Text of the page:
Jorge Aragão (Live Review) -Primping In The Powder Room
Jorge Aragão is headlining and there’s a tangible air of excitement in the powder room at Islington Assembly Hall this Friday evening.
Mirror space is limited as glamorous women, chatting excitedly in Portuguese, vie for a spot to touch up their maquillage, zhuzh their hair and adjust their undergarments to make sure everything is as perfect as it can be for this clearly long-awaited night.
It has been 13 years since the Brazilian singer/songwriter and all-round musical star Jorge Aragão last performed in London, and a long queue had already formed as we arrived.
There was the air of a happy, loving family reunion as the audience slowly gathered in the beautiful Assembly Hall. Much kissing, hugging and animated conversation filled the room and the flamboyance and relaxed, easy cheerfulness of the crowd as they greeted each other was lovely to be part of. Satin, animal prints, heels, hair and handbags for all were in abundance as people laughed and danced through the wait for Jorge. Diversity was everywhere and music the universal language tonight.
I managed to break into a feverishly fast conversation to talk to Eliana, from Brazil but living in Sweden, who had flown to London for this evening. Eliana tells me, “I can’t believe I’ll be this near to him! I’ve paid so much more to see him from far away- I can’t believe this is happening…” She goes on to tell me that “Samba is marginalized now in Brazil.” Asking her to expand a little on this, she explains how samba emerged in early 20th-century Rio as a form of political expression and a voice of freedom for marginalized black Brazilians who had only recently escaped slavery. Eliana tells me urgently, “Samba is politics -there’s no such thing as samba without politics.” She then goes on to tell me what Candeia, a legendary 20th-century Samba musician, once said about this genre, “Samba is sorrow, it is suffering, it’s the flight of my woes.” Elena tells me Samba is a necessary outlet for pain for Brazilians- part of their lifeblood, their cultural heritage- their birthright, even.
And then the wait is over, and Eliana’s attention is lost as she turns to him in rapture. Jorge’s band comes out on stage, guitarists sitting to hold their instruments in the classical position, and percussionists poised over congas and a kit.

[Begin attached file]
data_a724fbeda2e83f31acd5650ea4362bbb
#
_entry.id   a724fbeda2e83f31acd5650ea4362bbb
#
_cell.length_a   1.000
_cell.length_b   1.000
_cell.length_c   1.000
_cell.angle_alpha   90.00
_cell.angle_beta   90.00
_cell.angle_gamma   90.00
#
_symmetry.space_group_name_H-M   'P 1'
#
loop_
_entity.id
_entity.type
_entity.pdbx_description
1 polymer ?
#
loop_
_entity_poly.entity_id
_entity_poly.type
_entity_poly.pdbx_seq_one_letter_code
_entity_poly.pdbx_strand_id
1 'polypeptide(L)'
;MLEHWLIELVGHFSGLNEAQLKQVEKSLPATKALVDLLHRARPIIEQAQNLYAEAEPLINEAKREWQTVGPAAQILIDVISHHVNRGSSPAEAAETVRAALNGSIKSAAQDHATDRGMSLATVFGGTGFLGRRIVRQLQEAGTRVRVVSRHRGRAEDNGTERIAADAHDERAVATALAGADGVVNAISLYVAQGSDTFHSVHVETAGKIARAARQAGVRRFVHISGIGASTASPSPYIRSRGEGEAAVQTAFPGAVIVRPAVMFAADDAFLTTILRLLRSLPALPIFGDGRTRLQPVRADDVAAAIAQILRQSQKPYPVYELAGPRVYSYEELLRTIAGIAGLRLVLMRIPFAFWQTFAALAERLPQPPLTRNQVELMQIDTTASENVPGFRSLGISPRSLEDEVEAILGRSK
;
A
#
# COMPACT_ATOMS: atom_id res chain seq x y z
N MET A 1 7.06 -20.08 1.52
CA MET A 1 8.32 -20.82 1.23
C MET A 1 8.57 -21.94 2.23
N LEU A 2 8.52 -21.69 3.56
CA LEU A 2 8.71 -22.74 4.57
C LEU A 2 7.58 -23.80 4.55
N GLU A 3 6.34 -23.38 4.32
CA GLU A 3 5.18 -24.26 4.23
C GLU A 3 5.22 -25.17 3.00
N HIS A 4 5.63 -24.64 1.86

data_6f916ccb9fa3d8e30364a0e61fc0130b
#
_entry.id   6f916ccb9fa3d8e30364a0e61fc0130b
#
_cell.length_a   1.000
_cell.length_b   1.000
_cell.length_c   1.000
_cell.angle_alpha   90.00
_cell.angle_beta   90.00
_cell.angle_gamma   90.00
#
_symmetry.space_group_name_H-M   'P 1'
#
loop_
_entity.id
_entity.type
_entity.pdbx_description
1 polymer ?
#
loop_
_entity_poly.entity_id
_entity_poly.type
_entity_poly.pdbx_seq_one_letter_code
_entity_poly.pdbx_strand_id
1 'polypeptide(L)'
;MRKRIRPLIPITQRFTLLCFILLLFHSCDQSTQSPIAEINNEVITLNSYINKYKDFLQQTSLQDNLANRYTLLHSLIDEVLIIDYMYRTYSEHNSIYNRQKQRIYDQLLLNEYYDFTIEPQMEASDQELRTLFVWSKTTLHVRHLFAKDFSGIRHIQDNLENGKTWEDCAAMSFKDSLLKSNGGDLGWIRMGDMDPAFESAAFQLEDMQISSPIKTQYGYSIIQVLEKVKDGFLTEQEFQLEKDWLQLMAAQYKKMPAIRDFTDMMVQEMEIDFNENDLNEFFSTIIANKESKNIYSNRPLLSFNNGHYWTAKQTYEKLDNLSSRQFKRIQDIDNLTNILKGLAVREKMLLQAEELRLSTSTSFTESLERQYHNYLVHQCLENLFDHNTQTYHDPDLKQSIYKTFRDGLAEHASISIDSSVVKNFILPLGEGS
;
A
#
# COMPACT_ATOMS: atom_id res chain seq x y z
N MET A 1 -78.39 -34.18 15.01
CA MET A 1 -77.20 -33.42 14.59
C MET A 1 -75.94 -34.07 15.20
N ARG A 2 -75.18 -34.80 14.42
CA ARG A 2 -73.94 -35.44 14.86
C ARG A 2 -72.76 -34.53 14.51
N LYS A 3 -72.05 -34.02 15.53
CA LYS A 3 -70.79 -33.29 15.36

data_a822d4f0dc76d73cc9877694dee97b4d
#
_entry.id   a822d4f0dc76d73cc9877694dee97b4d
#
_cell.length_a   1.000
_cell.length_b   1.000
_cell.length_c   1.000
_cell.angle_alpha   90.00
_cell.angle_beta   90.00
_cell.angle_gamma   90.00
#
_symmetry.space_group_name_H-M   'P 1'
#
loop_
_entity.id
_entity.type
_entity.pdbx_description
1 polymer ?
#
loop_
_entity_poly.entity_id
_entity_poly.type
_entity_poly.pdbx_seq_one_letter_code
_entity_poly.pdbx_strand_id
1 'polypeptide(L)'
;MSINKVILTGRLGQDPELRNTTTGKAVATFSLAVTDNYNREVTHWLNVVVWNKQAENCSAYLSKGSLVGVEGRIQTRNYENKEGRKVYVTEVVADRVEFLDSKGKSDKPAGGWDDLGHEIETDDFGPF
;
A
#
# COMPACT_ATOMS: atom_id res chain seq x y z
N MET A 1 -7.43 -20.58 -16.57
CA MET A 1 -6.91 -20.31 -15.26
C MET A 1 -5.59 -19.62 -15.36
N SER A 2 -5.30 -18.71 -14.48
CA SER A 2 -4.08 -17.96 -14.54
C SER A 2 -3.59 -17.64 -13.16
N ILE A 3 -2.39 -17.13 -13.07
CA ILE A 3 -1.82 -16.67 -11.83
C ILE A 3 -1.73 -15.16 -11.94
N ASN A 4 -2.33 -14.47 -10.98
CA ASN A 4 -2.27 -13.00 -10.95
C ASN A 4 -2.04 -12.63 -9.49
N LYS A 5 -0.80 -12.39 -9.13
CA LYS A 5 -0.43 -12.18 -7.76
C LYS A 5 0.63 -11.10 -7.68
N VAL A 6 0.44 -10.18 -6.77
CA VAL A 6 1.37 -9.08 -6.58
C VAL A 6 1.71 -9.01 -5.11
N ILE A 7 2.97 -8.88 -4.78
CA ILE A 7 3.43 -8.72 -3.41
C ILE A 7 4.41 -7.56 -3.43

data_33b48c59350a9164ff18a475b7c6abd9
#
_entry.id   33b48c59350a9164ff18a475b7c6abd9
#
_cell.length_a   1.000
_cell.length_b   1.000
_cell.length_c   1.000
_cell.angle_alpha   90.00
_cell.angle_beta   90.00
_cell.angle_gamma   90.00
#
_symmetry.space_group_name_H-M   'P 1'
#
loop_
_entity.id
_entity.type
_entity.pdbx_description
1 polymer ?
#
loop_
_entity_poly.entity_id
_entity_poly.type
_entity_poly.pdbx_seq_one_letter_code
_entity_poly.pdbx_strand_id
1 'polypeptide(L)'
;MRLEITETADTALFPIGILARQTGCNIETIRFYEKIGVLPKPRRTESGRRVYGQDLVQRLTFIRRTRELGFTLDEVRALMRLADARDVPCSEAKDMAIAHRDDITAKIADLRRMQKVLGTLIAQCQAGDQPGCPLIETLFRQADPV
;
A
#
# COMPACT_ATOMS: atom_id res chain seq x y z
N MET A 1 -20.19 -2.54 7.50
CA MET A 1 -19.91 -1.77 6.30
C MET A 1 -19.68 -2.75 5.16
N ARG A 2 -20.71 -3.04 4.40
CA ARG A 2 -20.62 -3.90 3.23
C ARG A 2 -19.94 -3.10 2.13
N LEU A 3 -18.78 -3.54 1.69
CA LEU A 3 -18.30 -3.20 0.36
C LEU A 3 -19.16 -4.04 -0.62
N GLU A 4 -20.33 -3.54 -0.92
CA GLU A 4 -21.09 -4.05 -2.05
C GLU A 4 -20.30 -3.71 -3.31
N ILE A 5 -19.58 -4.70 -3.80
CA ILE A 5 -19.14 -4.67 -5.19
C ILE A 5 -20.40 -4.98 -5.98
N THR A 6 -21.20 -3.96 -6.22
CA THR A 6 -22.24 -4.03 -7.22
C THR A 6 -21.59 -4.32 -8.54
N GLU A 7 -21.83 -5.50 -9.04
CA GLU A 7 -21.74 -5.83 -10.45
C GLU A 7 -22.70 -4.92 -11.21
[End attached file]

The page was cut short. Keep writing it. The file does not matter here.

The audience is screaming adulation before a single note has been played or sung, but then the music begins, and everything makes sense. Jorge speaks, croons, romances the audience (I haven’t a clue what he’s saying as it’s obviously in Portuguese), and they love it, they love him, they love…everyone right now.
Charisma simply oozes out of every pore of Jorge’s imposing figure- and his voice! It is treacle, aged whiskey and honey, sexy, and gorgeous. His audience family knows every word of every song, and Jorge sometimes pauses, encouraging them to take the tune. He smiles and twinkles his way through his set of songs, singing about the simple things in life; the carioca of the street, celebrating friendships, mourning separations, rejoicing in reunions; the ultimate hope and joy of love and relationships.
Sometimes Jorge will speak to the crowd, inciting swoons, cries of adoration, and kisses-blowing; other songs segue into each other with seamless, effortless flow. Although this reviewer does not understand any of the words, the intent seems clear- these are philosophical musings on the important things in life, and ultimately, the biggest thing of all- love. The guitarists play flawlessly, never taking their eyes from Jorge- and occasionally singing in harmony to accompany Jorge’s delicious tunes. Each new song is greeted like an old friend, and rapturous applause follows each one into the next.
The whole event is a big, happy party- the carnival vibe transforming this old English building into a bohemian Rio-style bar with its vibrancy and acceptance of everyone. The message is to enjoy life, accept all of it, celebrate living and loving in the family of Samba.
Jorge Aragão played Islington Assembly Hall Friday 17th March 2023
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